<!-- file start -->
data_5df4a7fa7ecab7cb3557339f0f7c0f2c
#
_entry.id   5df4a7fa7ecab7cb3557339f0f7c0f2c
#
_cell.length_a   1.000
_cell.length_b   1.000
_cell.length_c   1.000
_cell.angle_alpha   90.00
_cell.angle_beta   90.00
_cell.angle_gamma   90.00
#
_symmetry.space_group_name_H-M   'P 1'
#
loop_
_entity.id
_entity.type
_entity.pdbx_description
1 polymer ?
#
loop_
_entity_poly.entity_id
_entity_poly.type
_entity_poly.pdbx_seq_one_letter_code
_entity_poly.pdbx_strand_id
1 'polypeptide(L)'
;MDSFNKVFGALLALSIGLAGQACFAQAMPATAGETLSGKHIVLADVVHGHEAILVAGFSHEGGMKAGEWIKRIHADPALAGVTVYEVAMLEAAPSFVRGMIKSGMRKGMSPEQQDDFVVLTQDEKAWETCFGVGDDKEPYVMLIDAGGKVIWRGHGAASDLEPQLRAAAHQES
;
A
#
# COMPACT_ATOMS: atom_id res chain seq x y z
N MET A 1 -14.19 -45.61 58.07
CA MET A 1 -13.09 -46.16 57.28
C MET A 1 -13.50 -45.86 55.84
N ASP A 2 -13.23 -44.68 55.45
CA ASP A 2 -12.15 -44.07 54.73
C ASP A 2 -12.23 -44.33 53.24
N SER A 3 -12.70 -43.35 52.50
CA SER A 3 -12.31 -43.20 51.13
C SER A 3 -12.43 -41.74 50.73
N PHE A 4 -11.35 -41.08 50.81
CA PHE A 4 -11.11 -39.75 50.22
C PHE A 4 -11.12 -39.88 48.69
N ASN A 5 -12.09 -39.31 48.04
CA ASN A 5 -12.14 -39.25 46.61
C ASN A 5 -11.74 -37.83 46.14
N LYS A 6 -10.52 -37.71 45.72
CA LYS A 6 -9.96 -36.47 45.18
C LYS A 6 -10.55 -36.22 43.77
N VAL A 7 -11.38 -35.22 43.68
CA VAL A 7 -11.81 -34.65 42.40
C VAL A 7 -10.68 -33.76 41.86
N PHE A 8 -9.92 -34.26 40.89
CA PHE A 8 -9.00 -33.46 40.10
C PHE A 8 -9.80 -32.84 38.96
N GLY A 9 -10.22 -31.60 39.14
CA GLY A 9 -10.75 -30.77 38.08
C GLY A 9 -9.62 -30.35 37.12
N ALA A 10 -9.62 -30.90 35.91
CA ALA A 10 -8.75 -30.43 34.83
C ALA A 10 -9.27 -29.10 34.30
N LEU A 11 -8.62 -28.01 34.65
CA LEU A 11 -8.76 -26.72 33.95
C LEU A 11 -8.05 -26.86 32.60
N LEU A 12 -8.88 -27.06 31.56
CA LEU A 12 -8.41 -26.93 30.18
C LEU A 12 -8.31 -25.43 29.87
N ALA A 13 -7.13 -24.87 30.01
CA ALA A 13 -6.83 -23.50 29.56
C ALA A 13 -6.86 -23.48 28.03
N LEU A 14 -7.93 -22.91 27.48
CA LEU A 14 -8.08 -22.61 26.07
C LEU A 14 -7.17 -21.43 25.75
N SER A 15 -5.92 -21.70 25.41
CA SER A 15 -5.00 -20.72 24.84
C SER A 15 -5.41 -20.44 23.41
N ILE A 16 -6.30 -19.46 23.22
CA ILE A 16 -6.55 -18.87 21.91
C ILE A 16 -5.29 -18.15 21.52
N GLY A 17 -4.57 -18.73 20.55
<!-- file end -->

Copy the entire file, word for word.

data_5df4a7fa7ecab7cb3557339f0f7c0f2c
#
_entry.id   5df4a7fa7ecab7cb3557339f0f7c0f2c
#
_cell.length_a   1.000
_cell.length_b   1.000
_cell.length_c   1.000
_cell.angle_alpha   90.00
_cell.angle_beta   90.00
_cell.angle_gamma   90.00
#
_symmetry.space_group_name_H-M   'P 1'
#
loop_
_entity.id
_entity.type
_entity.pdbx_description
1 polymer ?
#
loop_
_entity_poly.entity_id
_entity_poly.type
_entity_poly.pdbx_seq_one_letter_code
_entity_poly.pdbx_strand_id
1 'polypeptide(L)'
;MDSFNKVFGALLALSIGLAGQACFAQAMPATAGETLSGKHIVLADVVHGHEAILVAGFSHEGGMKAGEWIKRIHADPALAGVTVYEVAMLEAAPSFVRGMIKSGMRKGMSPEQQDDFVVLTQDEKAWETCFGVGDDKEPYVMLIDAGGKVIWRGHGAASDLEPQLRAAAHQES
;
A
#
# COMPACT_ATOMS: atom_id res chain seq x y z
N MET A 1 -14.19 -45.61 58.07
CA MET A 1 -13.09 -46.16 57.28
C MET A 1 -13.50 -45.86 55.84
N ASP A 2 -13.23 -44.68 55.45
CA ASP A 2 -12.15 -44.07 54.73
C ASP A 2 -12.23 -44.33 53.24
N SER A 3 -12.70 -43.35 52.50
CA SER A 3 -12.31 -43.20 51.13
C SER A 3 -12.43 -41.74 50.73
N PHE A 4 -11.35 -41.08 50.81
CA PHE A 4 -11.11 -39.75 50.22
C PHE A 4 -11.12 -39.88 48.69
N ASN A 5 -12.09 -39.31 48.04
CA ASN A 5 -12.14 -39.25 46.61
C ASN A 5 -11.74 -37.83 46.14
N LYS A 6 -10.52 -37.71 45.72
CA LYS A 6 -9.96 -36.47 45.18
C LYS A 6 -10.55 -36.22 43.77
N VAL A 7 -11.38 -35.22 43.68
CA VAL A 7 -11.81 -34.65 42.40
C VAL A 7 -10.68 -33.76 41.86
N PHE A 8 -9.92 -34.26 40.89
CA PHE A 8 -9.00 -33.46 40.10
C PHE A 8 -9.80 -32.84 38.96
N GLY A 9 -10.22 -31.60 39.14
CA GLY A 9 -10.75 -30.77 38.08
C GLY A 9 -9.62 -30.35 37.12
N ALA A 10 -9.62 -30.90 35.91
CA ALA A 10 -8.75 -30.43 34.83
C ALA A 10 -9.27 -29.10 34.30
N LEU A 11 -8.62 -28.01 34.65
CA LEU A 11 -8.76 -26.72 33.95
C LEU A 11 -8.05 -26.86 32.60
N LEU A 12 -8.88 -27.06 31.56
CA LEU A 12 -8.41 -26.93 30.18
C LEU A 12 -8.31 -25.43 29.87
N ALA A 13 -7.13 -24.87 30.01
CA ALA A 13 -6.83 -23.50 29.56
C ALA A 13 -6.86 -23.48 28.03
N LEU A 14 -7.93 -22.91 27.48
CA LEU A 14 -8.08 -22.61 26.07
C LEU A 14 -7.17 -21.43 25.75
N SER A 15 -5.92 -21.70 25.41
CA SER A 15 -5.00 -20.72 24.84
C SER A 15 -5.41 -20.44 23.41
N ILE A 16 -6.30 -19.46 23.22
CA ILE A 16 -6.55 -18.87 21.91
C ILE A 16 -5.29 -18.15 21.52
N GLY A 17 -4.57 -18.73 20.55